Sanctum Seeker is next on the docket. The price currently comes in at $3.85 for non-foils, $6.45 for foils, $6.99 for promo pack non-foils, $8.19 for promo pack foils, and $19.89 for prerelease foils (mtgstocks.com). Regarding Pioneer, it can be a late game bomb for any vampire deck. It does not have to attack for the ability to trigger. At the very least, this should take up two slots in a sixty card deck, and maybe one in the sideboard. It also plays very well with Vito, Thorn of the Dusk Rose as a big, late-game play.

Shifting to Commander, I am shocked it has taken this long for people to drive up this thing's price. Believe me when I say this is not the ceiling. I discussed this card over a year ago as being a heavy hitter for Edgar Markov decks. The words "each player" have huge implications for the format, and we can hit even harder if we have Sanguine Bond out on the battlefield. That is not out of reach for a late game play. Trade into this one as soon as possible, as I have a feeling it is finally going to be a target among vampire players.

Soul Collector
Soul Collector is next, and this thing has a lot of potential to spike soon. The current price for this is $0.56 for non-foils, $2.05 the foils (Timeshifted), $4.11 for prerelease foils, $0.65 for non-foils (Scourge), and $8.94 for foils (Scourge) (mtgstocks.com). The Scourge foil copies have already begun spiking, but the prerelease copies have yet to budge. It will not take long for those to catch up, so keep an eye on them.

We can make use this in Commander to take control of the board over time. What we need to do is bait our opponents into thinking they can remove it after combat, and then flash something in to buff it up. It does seem rather straightforward, but having that ability to take our opponents creatures to use against them is big deal.

Drana, the Last Bloodchief
Our last card is Drana, the Last Bloodchief. The price currently comes in at $2.09 for non-foils, $2.45 for foils, $5.45 for prerelease foils, $2.97 for promo pack copies, $3.12 for promo pack foils, $3.13 for alternate art non-foils, and $4.51 for alternate art foils. This one has potential to spike even though it has several printings. My target would be prerelease foils or promo pack non-foils. Starting with Pioneer, this us a great late game play in a graveyard deck. Throw some big beefy creatures in your graveyard early, ramp, and then get this out early enough to trigger that ability. The downside is we would have to wait and hope it does not get removed until we can attack with it. With a mana value of five, it is not necessarily out of reach for a Golgari graveyard deck. In Pioneer, I would consider using a card like Savage Summoning to cast this on your opponent's end step. Make sure they are tapped down enough to where they cannot counter it while also alleviating the threat of removal on our turn. This way we can attack on our turn, get our card from the graveyard, and not risk losing Drana, the Last Bloodchief during comba,t pending damage.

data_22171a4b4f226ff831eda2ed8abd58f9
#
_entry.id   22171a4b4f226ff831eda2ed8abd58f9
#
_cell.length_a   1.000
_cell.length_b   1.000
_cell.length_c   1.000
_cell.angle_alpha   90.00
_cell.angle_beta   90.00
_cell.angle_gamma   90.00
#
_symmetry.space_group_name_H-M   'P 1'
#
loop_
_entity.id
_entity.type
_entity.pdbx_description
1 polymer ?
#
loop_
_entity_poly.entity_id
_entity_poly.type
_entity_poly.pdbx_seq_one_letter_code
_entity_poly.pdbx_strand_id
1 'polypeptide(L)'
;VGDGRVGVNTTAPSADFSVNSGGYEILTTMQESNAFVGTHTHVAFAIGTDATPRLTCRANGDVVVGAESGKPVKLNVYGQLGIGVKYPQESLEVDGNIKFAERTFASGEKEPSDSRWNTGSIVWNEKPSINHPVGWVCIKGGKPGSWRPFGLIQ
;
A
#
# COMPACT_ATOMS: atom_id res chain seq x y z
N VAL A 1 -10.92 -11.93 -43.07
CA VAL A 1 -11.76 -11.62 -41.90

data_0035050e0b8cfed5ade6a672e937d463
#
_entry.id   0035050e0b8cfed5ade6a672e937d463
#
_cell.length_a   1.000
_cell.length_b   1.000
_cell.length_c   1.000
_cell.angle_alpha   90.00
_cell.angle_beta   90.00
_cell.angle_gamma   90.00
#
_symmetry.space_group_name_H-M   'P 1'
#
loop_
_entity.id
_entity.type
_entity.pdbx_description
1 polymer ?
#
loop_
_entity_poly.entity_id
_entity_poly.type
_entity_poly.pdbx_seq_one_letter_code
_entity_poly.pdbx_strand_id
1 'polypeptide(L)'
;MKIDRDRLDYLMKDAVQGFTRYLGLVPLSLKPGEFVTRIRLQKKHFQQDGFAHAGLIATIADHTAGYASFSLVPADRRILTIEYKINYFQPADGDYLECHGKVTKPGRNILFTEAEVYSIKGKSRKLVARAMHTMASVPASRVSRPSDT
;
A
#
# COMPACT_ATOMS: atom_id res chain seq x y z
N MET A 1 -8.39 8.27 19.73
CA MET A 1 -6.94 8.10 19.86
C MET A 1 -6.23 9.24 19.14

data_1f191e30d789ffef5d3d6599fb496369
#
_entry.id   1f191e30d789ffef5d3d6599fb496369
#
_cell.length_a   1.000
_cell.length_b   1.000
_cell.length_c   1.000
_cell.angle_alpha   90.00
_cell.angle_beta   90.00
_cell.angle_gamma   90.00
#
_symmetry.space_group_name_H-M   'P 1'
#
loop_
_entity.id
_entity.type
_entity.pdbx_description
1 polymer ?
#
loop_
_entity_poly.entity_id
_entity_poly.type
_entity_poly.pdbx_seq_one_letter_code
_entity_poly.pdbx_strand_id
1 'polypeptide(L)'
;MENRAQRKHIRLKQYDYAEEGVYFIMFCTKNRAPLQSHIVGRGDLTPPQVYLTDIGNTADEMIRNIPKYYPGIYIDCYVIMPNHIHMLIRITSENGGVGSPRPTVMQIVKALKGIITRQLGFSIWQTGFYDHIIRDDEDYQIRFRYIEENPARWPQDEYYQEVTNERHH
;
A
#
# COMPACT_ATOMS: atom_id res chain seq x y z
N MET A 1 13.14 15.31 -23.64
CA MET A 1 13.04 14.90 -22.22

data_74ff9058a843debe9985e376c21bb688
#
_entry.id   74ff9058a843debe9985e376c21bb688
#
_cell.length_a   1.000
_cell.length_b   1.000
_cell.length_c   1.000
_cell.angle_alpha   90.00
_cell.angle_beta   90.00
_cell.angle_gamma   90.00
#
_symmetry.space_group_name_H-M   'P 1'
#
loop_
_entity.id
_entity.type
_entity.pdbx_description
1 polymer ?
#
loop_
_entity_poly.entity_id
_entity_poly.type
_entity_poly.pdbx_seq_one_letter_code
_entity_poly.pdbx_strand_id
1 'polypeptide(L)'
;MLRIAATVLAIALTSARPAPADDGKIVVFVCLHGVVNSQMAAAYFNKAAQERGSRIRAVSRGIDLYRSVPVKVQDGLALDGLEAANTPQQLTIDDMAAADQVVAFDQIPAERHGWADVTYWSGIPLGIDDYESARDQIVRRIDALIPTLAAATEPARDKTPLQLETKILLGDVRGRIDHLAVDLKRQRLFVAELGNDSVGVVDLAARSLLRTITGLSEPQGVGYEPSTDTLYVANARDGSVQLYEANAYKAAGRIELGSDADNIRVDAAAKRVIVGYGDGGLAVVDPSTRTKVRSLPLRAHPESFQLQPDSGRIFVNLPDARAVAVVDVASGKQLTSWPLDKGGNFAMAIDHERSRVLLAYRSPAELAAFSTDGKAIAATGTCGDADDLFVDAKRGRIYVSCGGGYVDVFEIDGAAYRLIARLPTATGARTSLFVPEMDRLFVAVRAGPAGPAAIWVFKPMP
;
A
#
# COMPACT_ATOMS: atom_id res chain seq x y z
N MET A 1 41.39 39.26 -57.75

In Commander it can go even wider, as our deck is larger with more creatures to choose from. Another thing to consider is the creature is "also a vampire in addition to its other types." This opens up an opportunity to throw in a few non-vampire creatures that have big upside once they are on the board, and they can benefit from anything that accommodates vampire creatures. I hammer this into the ground, but Strionic Resonator works great in situations like this!

Thanks for reading, and I look forward to you coming back for the next one!